Skip to main content
Jun 30, 1999

Mountain retreat

A complete wrap-up of the 1999 CIRI conference

Cloudbursts spilling over the Rockies failed to dampen the spirits of the 255 delegates gathered in Banff for the twelfth annual Canadian Investor Relations Institute conference in May.

The speakers during the event (overseen by co-chairs Bob Tait of Canadian Tire Corp and Debbie Taylor of Atco Structures) were a distinct improvement over last year's lackluster roster. Getting down to business, Hugh Benham, fund manager with Greystone Capital Investments, had IROs chortling with his assessment of the market. 'Economically speaking, we're being carried on the back of the US juggernaut,' he pronounced. 'It's a Goldilocks environment for both countries – not too hot, not too cold – just right.' He went on to caution IROs about the rash of stock option repricing in Canada this annual meeting season: 'It's a no-lose situation for beneficiaries and it's costing shareholders a lot of money.'

The conference underlined the fact that the web is still one of the hottest issues for Canadian IROs – whether in the session on marketing principles or the portfolio manager roundtable. When keynote speaker David Flaschen, Thomson Financial's CEO, was grounded on a Boston runway, Thomson Financial Investor Relations' Rhonda Chiger stepped into the breach with dramatic figures showing the incursion of the web into the lives of investors.

The prospect of a market downturn also infused many of the discussions. 'A down market provides challenges and opportunities for IR,' suggested Betty-Ann Heggie of Potash Corp of Saskatchewan, explaining that when her company was a growth stock the IR team focused on US investors. Now it is showing value characteristics again, Potash is looking back to Canada's concentration of value investors. Dave Moneta of TransCanada Pipelines suggested a 'comparative perception study' of senior management as well as the buy and sell-side by an third party: how the investment community sees the company compared to management's view; how that impacts the stock price; and how to improve valuation.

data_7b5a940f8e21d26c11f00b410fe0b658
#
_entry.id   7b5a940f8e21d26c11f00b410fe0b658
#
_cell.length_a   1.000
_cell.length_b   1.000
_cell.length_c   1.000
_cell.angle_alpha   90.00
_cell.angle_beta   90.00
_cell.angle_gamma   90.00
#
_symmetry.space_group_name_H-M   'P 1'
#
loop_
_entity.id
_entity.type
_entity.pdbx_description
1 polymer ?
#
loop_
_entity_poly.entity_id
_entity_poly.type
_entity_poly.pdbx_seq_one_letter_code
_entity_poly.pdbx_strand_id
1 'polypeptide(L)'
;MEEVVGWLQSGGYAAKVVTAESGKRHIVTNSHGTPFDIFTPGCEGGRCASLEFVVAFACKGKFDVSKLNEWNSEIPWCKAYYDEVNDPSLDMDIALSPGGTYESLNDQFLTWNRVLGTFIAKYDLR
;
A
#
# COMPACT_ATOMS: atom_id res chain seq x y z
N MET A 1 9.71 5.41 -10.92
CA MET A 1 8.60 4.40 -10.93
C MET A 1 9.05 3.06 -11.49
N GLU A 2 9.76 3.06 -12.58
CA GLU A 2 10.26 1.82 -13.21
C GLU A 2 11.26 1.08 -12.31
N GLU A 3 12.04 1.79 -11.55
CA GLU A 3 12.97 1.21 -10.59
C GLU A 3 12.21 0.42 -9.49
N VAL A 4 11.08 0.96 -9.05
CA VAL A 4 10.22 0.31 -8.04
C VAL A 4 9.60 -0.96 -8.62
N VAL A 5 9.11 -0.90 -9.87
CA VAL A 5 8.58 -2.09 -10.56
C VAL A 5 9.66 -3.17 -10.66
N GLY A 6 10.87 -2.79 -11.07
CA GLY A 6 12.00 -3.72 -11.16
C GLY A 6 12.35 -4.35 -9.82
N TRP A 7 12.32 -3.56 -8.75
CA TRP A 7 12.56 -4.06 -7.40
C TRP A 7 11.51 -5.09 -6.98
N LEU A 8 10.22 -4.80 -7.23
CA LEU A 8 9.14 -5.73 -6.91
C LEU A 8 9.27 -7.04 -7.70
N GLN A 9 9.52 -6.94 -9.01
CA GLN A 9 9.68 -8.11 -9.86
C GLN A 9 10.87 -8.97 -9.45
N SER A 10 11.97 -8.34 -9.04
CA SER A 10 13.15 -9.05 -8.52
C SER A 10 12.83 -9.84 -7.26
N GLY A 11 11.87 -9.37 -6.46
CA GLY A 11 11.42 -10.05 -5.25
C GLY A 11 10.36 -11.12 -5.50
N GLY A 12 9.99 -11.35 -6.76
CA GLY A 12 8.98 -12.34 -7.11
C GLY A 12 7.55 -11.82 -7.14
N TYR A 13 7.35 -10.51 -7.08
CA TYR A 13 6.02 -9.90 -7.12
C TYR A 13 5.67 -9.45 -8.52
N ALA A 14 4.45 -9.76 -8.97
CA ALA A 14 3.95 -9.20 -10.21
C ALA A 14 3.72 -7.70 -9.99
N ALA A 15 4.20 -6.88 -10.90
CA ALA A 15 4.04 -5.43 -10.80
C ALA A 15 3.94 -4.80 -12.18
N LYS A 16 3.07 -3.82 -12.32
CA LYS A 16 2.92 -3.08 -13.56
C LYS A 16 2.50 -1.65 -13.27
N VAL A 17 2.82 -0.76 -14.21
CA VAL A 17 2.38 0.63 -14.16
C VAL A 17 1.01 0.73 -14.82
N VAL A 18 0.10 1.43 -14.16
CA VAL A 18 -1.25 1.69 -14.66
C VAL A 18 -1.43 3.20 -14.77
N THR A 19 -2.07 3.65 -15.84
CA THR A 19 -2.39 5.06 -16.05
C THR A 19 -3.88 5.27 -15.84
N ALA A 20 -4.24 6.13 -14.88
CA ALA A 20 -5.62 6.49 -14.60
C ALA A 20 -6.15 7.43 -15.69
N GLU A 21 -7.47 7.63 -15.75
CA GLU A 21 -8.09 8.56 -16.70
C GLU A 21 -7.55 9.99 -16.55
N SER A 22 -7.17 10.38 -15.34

Canada's hot M&A environment was covered in a session moderated by John Wheeler of Telus. 'You can't avoid these high profile transactions in the media these days,' noted Wheeler, who is postponing his stint as Ciri's new chairman while Telus completes its own merger with BC Telecom. Jill Gardiner, investment banker with RBC Dominion Securities, pointed to the record $150 bn in transactions last year, with almost 50 percent of the deals cross-border in nature. The pace is only marginally slowing in 1999. 'Bigger is better is a key theme,' she said. 'We're seeing mega-transactions we've never dreamed of before.' Her advice? Be prepared.

Former Ciri chairman David Mills capped a cross-country motorcycle trip with a session on new issues in disclosure which turned into a debate between the Toronto Stock Exchange's John Carson and sell-side analyst Martin Molyneaux of First Energy Capital Corp. 'Fact is, retail investors are disadvantaged when access is given to institutional investors and analysts,' Carson said of the 'selective disclosure' scare spreading from the US. 'We've a better system in Canada: positive obligation to release material information and proactive administration by the exchanges. It all comes down to fostering a culture among management. It can't come from IROs; it has to come from the top.'

The conference wound down with former Ciri chairman Bill Rowe of Nova Corp receiving this year's award of excellence, and an incisive address by Canada's number one economist, Jeff Rubin of CIBC Wood Gundy Securities. 'Look beyond market forecasting to the underlying environment and we see global cooling outside North America, not global heating,' said Rubin, pointing to the two back-to-back weakest years for the global economy in 30 years and the two strongest for North America. 'And the two are not unrelated. In fact the single largest threat to the North American equity market is a global recovery.'

Despite the stream of hard facts, the most indelible impression will be of the wild Tuesday Night Fever party sponsored by BCE Energis E-News Services and the Carson Group. Austin Powers, along with his go-go dancers and Twister, limbo contests and lip-syncing, had the last word on the conference: 'Yeah, baby.'